Archrivals India and Pakistan made progress yesterday on two issues that have divided them for years, Kashmir and nuclear weapons, a top Pakistani official said.
For the first time, they agreed to hold bilateral talks on Kashmir, which has been divided by a cease-fire line since 1949, said Pakistani Foreign Secretary Shahryar Khan.
The agreement came after three days of talks in New Delhi led by the countries' foreign secretaries, Mr. Khan and India's J. N. Dixit.
The talks appear to represent a shift by Pakistan, which previously wanted the Kashmiri dispute resolved by the United Nations.
India has long favored the bilateral approach regarding Kashmir, the northern territory in the Himalayas over which the two countries have fought two wars. Border clashes are still routine.
India has long accused Pakistan of arming and training militant groups in Jammu-Kashmir, the Indian-administered area. Although many guerrillas readily admit that, Mr. Khan denied it again yesterday.
"Though our perceptions differ widely, the fact that we have agreed on the need to address this issue is in itself a step forward," he said.
THE two diplomats also "discussed the question of nuclear nonproliferation and elimination of weapons of mass destruction, such as biological weapons and missiles. We have emerged with a better understanding of each other's point of view and shall carry forward our discussions in the next round," Khan told reporters.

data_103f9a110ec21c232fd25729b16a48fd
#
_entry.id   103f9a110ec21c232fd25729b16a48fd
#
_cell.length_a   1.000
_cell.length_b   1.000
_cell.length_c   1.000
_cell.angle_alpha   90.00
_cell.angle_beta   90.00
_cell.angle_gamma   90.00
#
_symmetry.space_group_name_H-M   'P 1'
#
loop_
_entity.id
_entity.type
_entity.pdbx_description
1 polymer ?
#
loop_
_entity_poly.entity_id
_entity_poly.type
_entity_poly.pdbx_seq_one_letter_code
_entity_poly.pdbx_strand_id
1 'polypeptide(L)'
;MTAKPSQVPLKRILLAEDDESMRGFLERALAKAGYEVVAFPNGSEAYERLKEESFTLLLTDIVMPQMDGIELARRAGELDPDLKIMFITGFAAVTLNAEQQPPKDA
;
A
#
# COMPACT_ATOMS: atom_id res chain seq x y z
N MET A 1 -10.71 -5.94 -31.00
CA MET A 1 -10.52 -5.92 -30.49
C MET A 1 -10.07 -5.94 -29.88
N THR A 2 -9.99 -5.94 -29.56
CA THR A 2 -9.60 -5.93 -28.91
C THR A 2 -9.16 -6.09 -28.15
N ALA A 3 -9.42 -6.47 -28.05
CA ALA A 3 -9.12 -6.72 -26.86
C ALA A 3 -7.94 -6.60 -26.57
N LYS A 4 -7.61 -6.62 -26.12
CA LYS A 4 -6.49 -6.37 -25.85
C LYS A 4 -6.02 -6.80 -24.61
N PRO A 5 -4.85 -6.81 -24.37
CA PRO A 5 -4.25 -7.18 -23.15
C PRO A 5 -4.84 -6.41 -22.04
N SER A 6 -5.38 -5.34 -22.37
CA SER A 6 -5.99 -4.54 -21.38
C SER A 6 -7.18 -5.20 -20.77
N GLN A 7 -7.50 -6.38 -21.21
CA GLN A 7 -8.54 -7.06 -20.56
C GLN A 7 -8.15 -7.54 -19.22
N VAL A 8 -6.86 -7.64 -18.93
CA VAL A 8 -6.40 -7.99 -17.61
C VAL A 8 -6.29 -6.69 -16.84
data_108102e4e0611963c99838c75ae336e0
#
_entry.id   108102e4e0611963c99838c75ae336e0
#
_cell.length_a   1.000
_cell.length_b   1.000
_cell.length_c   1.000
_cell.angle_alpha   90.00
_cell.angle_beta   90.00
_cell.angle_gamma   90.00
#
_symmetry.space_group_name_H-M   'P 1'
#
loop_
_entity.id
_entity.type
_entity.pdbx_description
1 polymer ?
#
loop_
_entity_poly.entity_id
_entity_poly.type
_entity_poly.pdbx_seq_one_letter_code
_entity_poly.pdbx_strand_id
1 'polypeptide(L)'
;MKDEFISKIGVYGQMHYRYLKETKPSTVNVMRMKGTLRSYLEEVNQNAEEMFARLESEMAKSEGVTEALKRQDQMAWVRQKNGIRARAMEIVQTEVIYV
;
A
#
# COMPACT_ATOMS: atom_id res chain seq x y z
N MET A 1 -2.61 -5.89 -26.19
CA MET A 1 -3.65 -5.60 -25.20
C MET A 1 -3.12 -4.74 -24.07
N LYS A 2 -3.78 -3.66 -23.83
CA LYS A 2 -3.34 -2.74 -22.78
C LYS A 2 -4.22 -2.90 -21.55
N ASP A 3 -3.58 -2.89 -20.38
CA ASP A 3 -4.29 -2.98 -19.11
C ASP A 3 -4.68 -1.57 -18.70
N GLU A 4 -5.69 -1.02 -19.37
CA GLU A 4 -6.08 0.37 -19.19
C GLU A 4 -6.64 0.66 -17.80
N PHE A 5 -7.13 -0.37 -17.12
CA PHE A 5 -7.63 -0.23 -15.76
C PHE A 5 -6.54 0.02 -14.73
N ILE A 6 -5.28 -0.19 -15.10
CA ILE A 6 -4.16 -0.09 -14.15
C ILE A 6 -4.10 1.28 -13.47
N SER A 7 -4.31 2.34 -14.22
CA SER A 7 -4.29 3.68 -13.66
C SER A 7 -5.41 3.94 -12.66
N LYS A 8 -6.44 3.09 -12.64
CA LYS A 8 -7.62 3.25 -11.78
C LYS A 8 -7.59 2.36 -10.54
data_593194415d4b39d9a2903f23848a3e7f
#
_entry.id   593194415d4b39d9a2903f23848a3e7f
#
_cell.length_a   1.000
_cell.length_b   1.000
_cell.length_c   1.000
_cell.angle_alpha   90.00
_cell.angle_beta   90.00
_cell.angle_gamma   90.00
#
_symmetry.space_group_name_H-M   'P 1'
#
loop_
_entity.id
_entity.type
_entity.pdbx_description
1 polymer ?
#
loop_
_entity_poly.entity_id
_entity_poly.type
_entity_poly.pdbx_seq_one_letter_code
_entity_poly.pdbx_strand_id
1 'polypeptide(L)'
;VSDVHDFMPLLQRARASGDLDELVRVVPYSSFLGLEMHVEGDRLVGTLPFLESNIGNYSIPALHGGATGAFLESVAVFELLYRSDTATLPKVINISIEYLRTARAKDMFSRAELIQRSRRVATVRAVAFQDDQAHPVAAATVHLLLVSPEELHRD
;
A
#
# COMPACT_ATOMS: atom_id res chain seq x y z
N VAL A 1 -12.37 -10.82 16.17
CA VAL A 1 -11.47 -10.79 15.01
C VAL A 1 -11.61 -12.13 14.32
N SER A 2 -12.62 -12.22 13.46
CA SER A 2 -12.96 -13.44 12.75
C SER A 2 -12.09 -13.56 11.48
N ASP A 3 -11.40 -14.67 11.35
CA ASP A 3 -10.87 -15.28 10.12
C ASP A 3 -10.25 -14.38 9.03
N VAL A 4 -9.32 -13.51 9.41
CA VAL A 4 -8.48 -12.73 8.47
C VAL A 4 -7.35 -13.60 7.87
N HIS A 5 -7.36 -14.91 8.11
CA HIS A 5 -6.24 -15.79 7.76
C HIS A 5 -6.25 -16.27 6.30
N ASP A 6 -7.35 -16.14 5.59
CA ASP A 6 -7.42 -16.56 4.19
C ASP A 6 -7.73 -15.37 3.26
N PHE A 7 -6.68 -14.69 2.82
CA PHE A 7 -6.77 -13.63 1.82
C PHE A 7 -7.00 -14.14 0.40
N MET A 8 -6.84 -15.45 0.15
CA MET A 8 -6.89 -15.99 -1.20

Now that Russia and the United States are dismantling their nuclear arsenals, Pakistan and India appear to have become the only enemy nations in the world with the ability to produce nuclear bombs on short notice.
According to a report by the Carnegie Endowment for International Peace in Washington, D.C., India "probably has essentials for 75 to 100 A-bombs that could be deployed quickly." Pakistan, the report says, "has material, and possibly all components, for 15 to 20 undeclared A-bombs that could be deployed quickly."
During the negotiations that ended yesterday, India and Pakistan also signed an agreement against the production, stockpiling, and use of chemical weapons, and a code of conduct regarding diplomats in the two countries.
An Indian diplomat, Rajesh Mittal, was expelled from Pakistan in May on charges of obtaining secret documents. He claimed he had been tortured during his interrogation.
India responded by postponing a meeting of foreign secretaries, which was later rescheduled for this week.